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Mozart's The Magic Flute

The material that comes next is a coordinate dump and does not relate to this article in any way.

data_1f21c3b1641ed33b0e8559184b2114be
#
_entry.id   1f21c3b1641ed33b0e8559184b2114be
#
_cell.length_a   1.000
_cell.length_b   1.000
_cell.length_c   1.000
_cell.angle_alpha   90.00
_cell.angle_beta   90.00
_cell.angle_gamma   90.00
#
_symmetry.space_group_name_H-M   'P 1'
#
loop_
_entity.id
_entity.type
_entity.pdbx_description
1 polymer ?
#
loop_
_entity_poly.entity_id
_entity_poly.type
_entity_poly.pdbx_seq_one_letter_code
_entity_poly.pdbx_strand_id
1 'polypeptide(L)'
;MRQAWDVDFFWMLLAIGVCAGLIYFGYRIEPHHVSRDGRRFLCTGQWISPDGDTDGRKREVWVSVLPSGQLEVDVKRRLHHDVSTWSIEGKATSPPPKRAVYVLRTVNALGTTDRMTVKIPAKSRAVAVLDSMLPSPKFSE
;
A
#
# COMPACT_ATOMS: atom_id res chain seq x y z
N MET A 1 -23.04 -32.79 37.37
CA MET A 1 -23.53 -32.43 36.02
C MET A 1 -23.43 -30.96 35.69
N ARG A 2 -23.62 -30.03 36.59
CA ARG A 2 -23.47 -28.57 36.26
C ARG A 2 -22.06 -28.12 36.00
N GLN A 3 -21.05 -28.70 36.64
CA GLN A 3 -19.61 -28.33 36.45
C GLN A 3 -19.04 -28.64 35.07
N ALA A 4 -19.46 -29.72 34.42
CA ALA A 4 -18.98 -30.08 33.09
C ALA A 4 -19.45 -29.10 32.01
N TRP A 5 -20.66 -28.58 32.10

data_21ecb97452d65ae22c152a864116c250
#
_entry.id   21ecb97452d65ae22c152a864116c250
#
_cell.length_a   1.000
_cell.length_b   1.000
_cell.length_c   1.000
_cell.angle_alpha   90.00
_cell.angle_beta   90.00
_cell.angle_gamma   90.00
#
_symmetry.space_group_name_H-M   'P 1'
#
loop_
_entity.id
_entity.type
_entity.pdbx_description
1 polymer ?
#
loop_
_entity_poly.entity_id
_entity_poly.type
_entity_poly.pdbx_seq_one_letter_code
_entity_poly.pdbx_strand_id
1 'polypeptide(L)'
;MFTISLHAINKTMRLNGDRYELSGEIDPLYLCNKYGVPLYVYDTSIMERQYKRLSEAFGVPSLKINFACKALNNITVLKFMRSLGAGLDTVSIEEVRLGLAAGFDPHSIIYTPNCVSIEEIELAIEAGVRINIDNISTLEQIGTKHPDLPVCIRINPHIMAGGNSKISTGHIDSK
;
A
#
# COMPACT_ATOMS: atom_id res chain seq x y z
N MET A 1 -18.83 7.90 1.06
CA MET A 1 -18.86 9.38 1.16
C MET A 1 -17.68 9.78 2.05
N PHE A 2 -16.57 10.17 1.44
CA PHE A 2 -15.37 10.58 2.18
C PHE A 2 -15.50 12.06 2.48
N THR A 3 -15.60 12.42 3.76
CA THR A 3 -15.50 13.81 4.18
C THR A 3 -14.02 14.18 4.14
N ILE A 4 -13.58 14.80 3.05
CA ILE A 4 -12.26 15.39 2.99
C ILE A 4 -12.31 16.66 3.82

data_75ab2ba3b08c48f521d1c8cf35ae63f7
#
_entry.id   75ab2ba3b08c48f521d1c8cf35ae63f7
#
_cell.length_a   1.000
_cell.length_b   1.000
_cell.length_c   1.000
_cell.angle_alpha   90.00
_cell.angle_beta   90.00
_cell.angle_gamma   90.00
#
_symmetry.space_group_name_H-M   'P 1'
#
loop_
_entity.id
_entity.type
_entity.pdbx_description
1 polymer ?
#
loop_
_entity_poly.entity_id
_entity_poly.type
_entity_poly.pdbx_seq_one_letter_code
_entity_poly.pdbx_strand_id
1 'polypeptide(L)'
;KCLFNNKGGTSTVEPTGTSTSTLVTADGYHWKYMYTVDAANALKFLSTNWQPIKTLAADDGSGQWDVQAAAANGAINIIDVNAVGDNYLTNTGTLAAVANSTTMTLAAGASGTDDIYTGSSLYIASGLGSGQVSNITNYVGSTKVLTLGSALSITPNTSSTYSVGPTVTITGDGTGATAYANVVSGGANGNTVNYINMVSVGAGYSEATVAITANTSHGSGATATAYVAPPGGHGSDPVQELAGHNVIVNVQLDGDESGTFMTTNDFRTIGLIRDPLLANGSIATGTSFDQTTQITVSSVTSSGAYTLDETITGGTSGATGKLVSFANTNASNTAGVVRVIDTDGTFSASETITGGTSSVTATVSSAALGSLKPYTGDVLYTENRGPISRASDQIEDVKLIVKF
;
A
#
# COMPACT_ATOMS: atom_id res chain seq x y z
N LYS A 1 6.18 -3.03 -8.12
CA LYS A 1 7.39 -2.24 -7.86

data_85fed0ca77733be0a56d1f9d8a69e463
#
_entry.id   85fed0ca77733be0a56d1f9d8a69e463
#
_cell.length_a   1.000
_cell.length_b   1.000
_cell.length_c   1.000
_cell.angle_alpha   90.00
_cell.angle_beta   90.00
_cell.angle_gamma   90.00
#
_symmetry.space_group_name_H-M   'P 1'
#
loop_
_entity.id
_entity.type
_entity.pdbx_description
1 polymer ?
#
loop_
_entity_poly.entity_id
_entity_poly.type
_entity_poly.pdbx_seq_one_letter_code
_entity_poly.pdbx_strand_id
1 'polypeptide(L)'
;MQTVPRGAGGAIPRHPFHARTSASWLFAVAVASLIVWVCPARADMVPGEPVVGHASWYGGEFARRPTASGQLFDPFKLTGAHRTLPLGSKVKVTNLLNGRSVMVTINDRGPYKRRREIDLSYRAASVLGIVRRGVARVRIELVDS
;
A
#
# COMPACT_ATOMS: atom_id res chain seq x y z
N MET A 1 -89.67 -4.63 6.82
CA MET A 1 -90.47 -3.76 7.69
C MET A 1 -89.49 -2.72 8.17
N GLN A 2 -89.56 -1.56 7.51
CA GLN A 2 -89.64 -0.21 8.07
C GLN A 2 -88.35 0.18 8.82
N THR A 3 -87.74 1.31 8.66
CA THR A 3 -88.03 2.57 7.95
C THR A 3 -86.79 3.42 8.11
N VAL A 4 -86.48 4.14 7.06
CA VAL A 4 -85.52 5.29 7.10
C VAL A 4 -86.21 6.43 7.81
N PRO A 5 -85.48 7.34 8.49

Composed in the last year of Mozart's life, Die Zauberflöte (The Magic Flute) draws on elements of Freemasonry, with influences from the Enlightenment philosophy of the eighteenth century. Its libretto, by dramatist, director, singer and actor Emanuel Schikaneder (1751–1812), pits evil against good as Prince Tamino seeks the lovely Pamina (daughter of the evil Queen of the Night), who is held captive by the sorcerer Sarastro. Tamino takes with him a magic flute that will protect him on his journey and that has the power to turn sorrow into joy. The fantastical nature of Die Zauberflöte's story has attracted many noted artists to design productions, including Marc Chagall (1887–1985), who created sets and costumes for the Metropolitan Opera in 1967; bass Jerome Hines (1921–2003) is shown here in Chagall's costume for Sarastro.
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